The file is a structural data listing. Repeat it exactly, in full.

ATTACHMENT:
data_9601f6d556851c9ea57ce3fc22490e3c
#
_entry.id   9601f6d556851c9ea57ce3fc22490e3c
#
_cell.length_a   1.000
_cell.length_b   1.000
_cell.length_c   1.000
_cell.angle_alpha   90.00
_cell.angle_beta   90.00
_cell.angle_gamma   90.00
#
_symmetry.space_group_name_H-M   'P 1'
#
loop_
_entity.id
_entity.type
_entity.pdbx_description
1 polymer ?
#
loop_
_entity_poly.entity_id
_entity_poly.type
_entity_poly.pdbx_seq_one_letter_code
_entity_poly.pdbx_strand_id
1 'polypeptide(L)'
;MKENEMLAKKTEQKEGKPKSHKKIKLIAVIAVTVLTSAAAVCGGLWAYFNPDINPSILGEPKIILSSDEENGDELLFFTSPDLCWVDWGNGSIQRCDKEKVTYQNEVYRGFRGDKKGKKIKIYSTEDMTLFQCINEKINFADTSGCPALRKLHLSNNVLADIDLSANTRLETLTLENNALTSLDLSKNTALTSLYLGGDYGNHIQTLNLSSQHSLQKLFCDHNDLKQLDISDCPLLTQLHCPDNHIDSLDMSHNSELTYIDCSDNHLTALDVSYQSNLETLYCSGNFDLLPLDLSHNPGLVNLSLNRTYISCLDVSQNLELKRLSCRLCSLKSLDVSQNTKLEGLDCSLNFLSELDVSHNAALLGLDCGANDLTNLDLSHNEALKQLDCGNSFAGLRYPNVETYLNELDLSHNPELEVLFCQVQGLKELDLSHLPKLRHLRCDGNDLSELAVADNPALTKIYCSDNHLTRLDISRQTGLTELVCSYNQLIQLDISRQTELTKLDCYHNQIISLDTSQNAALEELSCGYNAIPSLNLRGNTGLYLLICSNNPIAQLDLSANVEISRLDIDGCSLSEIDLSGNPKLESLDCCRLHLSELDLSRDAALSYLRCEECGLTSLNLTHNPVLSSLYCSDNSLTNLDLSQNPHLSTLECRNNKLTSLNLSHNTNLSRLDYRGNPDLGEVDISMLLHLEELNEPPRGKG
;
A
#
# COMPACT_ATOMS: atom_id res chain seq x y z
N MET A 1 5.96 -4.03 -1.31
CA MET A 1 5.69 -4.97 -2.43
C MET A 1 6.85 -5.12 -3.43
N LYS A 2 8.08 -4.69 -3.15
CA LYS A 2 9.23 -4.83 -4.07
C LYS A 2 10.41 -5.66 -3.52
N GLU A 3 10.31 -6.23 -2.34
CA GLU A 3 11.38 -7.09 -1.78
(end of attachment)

data_9601f6d556851c9ea57ce3fc22490e3c
#
_entry.id   9601f6d556851c9ea57ce3fc22490e3c
#
_cell.length_a   1.000
_cell.length_b   1.000
_cell.length_c   1.000
_cell.angle_alpha   90.00
_cell.angle_beta   90.00
_cell.angle_gamma   90.00
#
_symmetry.space_group_name_H-M   'P 1'
#
loop_
_entity.id
_entity.type
_entity.pdbx_description
1 polymer ?
#
loop_
_entity_poly.entity_id
_entity_poly.type
_entity_poly.pdbx_seq_one_letter_code
_entity_poly.pdbx_strand_id
1 'polypeptide(L)'
;MKENEMLAKKTEQKEGKPKSHKKIKLIAVIAVTVLTSAAAVCGGLWAYFNPDINPSILGEPKIILSSDEENGDELLFFTSPDLCWVDWGNGSIQRCDKEKVTYQNEVYRGFRGDKKGKKIKIYSTEDMTLFQCINEKINFADTSGCPALRKLHLSNNVLADIDLSANTRLETLTLENNALTSLDLSKNTALTSLYLGGDYGNHIQTLNLSSQHSLQKLFCDHNDLKQLDISDCPLLTQLHCPDNHIDSLDMSHNSELTYIDCSDNHLTALDVSYQSNLETLYCSGNFDLLPLDLSHNPGLVNLSLNRTYISCLDVSQNLELKRLSCRLCSLKSLDVSQNTKLEGLDCSLNFLSELDVSHNAALLGLDCGANDLTNLDLSHNEALKQLDCGNSFAGLRYPNVETYLNELDLSHNPELEVLFCQVQGLKELDLSHLPKLRHLRCDGNDLSELAVADNPALTKIYCSDNHLTRLDISRQTGLTELVCSYNQLIQLDISRQTELTKLDCYHNQIISLDTSQNAALEELSCGYNAIPSLNLRGNTGLYLLICSNNPIAQLDLSANVEISRLDIDGCSLSEIDLSGNPKLESLDCCRLHLSELDLSRDAALSYLRCEECGLTSLNLTHNPVLSSLYCSDNSLTNLDLSQNPHLSTLECRNNKLTSLNLSHNTNLSRLDYRGNPDLGEVDISMLLHLEELNEPPRGKG
;
A
#
# COMPACT_ATOMS: atom_id res chain seq x y z
N MET A 1 5.96 -4.03 -1.31
CA MET A 1 5.69 -4.97 -2.43
C MET A 1 6.85 -5.12 -3.43
N LYS A 2 8.08 -4.69 -3.15
CA LYS A 2 9.23 -4.83 -4.07
C LYS A 2 10.41 -5.66 -3.52
N GLU A 3 10.31 -6.23 -2.34
CA GLU A 3 11.38 -7.09 -1.78